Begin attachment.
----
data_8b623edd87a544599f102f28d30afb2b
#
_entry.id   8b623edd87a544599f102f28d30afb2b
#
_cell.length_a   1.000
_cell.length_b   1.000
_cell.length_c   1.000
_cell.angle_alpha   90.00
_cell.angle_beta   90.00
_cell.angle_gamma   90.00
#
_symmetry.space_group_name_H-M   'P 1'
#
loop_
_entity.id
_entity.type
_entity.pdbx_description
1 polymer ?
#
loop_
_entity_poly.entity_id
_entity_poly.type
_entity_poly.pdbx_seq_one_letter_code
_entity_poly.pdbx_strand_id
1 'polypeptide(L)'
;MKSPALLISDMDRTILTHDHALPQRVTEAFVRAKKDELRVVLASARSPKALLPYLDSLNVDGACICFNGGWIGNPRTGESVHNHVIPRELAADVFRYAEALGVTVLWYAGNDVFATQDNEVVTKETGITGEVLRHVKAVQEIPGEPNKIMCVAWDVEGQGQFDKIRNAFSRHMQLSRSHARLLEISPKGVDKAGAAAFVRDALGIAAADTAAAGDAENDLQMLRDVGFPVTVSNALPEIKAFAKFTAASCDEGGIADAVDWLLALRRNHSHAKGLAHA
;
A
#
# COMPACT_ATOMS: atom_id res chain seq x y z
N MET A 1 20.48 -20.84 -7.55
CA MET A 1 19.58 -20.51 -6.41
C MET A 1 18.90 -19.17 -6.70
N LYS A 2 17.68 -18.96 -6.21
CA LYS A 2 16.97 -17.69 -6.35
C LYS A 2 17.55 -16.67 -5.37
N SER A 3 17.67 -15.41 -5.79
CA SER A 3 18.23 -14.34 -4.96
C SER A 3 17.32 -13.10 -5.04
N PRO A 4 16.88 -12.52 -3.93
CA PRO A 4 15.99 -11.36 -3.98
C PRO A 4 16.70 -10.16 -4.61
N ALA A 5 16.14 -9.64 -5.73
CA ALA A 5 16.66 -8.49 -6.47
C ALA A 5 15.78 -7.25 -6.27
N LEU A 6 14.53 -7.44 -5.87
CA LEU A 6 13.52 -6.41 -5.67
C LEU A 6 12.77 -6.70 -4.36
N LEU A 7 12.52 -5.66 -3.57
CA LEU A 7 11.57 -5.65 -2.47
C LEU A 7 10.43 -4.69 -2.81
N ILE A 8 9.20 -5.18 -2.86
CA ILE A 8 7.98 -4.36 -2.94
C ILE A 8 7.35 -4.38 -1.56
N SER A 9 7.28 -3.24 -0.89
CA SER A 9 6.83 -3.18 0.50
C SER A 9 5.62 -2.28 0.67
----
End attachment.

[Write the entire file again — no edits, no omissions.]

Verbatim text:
data_8b623edd87a544599f102f28d30afb2b
#
_entry.id   8b623edd87a544599f102f28d30afb2b
#
_cell.length_a   1.000
_cell.length_b   1.000
_cell.length_c   1.000
_cell.angle_alpha   90.00
_cell.angle_beta   90.00
_cell.angle_gamma   90.00
#
_symmetry.space_group_name_H-M   'P 1'
#
loop_
_entity.id
_entity.type
_entity.pdbx_description
1 polymer ?
#
loop_
_entity_poly.entity_id
_entity_poly.type
_entity_poly.pdbx_seq_one_letter_code
_entity_poly.pdbx_strand_id
1 'polypeptide(L)'
;MKSPALLISDMDRTILTHDHALPQRVTEAFVRAKKDELRVVLASARSPKALLPYLDSLNVDGACICFNGGWIGNPRTGESVHNHVIPRELAADVFRYAEALGVTVLWYAGNDVFATQDNEVVTKETGITGEVLRHVKAVQEIPGEPNKIMCVAWDVEGQGQFDKIRNAFSRHMQLSRSHARLLEISPKGVDKAGAAAFVRDALGIAAADTAAAGDAENDLQMLRDVGFPVTVSNALPEIKAFAKFTAASCDEGGIADAVDWLLALRRNHSHAKGLAHA
;
A
#
# COMPACT_ATOMS: atom_id res chain seq x y z
N MET A 1 20.48 -20.84 -7.55
CA MET A 1 19.58 -20.51 -6.41
C MET A 1 18.90 -19.17 -6.70
N LYS A 2 17.68 -18.96 -6.21
CA LYS A 2 16.97 -17.69 -6.35
C LYS A 2 17.55 -16.67 -5.37
N SER A 3 17.67 -15.41 -5.79
CA SER A 3 18.23 -14.34 -4.96
C SER A 3 17.32 -13.10 -5.04
N PRO A 4 16.88 -12.52 -3.93
CA PRO A 4 15.99 -11.36 -3.98
C PRO A 4 16.70 -10.16 -4.61
N ALA A 5 16.14 -9.64 -5.73
CA ALA A 5 16.66 -8.49 -6.47
C ALA A 5 15.78 -7.25 -6.27
N LEU A 6 14.53 -7.44 -5.87
CA LEU A 6 13.52 -6.41 -5.67
C LEU A 6 12.77 -6.70 -4.36
N LEU A 7 12.52 -5.66 -3.57
CA LEU A 7 11.57 -5.65 -2.47
C LEU A 7 10.43 -4.69 -2.81
N ILE A 8 9.20 -5.18 -2.86
CA ILE A 8 7.98 -4.36 -2.94
C ILE A 8 7.35 -4.38 -1.56
N SER A 9 7.28 -3.24 -0.89
CA SER A 9 6.83 -3.18 0.50
C SER A 9 5.62 -2.28 0.67